Source: Katherine Barrett and Richard Greene, Governing, February 25, 2019
Protesting teachers likely won’t be the only public employees who see pay raises and workplace improvements this year. ….
– In their State of the State addresses and executive orders this year, many governors are making public workforce issues a priority.
– They are particularly targeting teachers and corrections staff for pay raises.
– Several governors are focused on fighting sexual harassment and LGBT discrimination in state government…..
Source: Thomas Aaron, Timothy Blake, Moody’s, Sector In-Depth, February 20, 2019
Equity market losses in late 2018 will translate into larger than expected pension cost hikes in 2021 for many governments because of equity-heavy investment allocations within their pension systems’ assets. Despite the long-term investment focus of US public pension systems and favorable returns in the past two fiscal years, recent market losses highlight the uphill credit challenge facing governments that rely on high-return/high-risk pension assets to cover a large portion of their pension benefit promises.
Source: Rebecca H. Padot, International Journal of Public Administration, OnlineFirst, February 15, 2019
From the abstract:
This four state foster care study seeks to understand what practices state public managers perform with regards to community nonprofits that contributes to effectiveness in producing better public sector outcomes. The study produced key player field research data on the conditions under which community nonprofits produce better public sector outcomes.
This article offers reasons as to why some effective community nonprofits were able to achieve collaboration with the public sector, while others were not, despite their effectiveness. Effective public managers in the area of foster care administration permit, and at times recruit, community nonprofits to have an impact on their foster care domain, while ineffective public managers never reach out to community nonprofits as partners or further yet, block nonprofits from access.
Source: Benjamin J VanMetre, Grayson Nichols, Thomas Aaron, Rachel Cortez, Alexandra S. Parker, Moody’s, Sector In-Depth, February 5, 2019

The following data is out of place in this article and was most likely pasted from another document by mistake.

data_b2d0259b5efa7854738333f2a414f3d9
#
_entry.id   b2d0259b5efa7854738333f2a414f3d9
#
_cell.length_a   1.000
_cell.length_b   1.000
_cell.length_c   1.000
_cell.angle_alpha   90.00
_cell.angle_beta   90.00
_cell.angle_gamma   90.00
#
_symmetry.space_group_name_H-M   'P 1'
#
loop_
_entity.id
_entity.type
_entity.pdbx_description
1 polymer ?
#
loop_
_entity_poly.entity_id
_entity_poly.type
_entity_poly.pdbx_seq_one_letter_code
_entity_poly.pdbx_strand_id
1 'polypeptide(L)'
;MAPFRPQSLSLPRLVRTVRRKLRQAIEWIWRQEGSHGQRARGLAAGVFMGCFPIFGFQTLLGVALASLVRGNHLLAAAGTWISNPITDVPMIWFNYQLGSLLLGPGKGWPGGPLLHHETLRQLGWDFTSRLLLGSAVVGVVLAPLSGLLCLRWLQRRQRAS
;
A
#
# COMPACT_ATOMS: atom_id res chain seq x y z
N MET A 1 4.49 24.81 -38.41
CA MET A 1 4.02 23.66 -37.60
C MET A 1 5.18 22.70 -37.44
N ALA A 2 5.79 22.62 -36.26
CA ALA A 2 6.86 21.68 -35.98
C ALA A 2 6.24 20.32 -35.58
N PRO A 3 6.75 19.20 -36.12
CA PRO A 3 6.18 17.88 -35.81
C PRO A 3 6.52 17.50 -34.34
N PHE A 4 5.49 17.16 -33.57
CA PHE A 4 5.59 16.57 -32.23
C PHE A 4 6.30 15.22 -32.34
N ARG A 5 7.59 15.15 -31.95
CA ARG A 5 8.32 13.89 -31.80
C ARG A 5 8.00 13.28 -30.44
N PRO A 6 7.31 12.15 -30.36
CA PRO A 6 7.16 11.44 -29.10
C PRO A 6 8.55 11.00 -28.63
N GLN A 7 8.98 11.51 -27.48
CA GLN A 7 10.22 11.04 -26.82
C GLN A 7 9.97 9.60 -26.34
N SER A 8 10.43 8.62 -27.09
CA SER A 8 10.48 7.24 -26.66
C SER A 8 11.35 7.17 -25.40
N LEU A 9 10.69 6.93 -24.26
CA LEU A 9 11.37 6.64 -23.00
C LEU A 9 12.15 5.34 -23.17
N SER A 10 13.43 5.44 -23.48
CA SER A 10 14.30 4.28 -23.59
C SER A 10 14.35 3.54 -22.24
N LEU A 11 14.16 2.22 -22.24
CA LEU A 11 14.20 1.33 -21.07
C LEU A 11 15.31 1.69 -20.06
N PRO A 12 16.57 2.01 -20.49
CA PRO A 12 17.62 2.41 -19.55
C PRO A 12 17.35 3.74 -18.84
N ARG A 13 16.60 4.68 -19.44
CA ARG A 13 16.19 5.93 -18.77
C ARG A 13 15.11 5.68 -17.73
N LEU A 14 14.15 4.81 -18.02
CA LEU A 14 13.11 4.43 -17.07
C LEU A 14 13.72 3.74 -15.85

Fixed costs — the combination of debt service, pension contributions and retiree healthcare— continue to rise for many US state and local governments. While retiree benefits (pensions and healthcare) will continue to drive this trend, the growth level is heavily dependent on unpredictable factors such as pension investment performance and workforce demographics. Debt service costs, on the other hand, are largely stable and unlikely to increase materially,continuing the trend of the last decade. Still, total fixed costs create budgetary challenges for some governments, potentially affecting their ability to deliver core services, a dynamic also known as “crowd-out” risk…..
Source: National Conference on Public Employee Retirement Systems and Cobalt Community Research,January 30, 2019
From the press release:
Fueled by strong investment returns, public retirement systems continued to strengthen their funding levels and fine-tune their assumptions, according to an annual study by the National Conference on Public Employee Retirement Systems.
The 2018 NCPERS Public Retirement Systems Study underscores the success of efforts by pension trustees, managers, and administrators to make steady improvements that enhance the sustainability of pension funds, said Hank H. Kim, executive director and chief counsel of NCPERS. ….
…The 2018 study draws on responses from 167 state and local government pension funds with more than 18.7 million active and retired memberships, actuarial assets exceeding $2.5 trillion and market assets exceeding $2.6 trillion. The majority—62 percent—were local pension funds, while 38 percent were state-wide pension funds. NCPERS conducted the eighth annual study in September through December 2018 in partnership with Cobalt Community Research.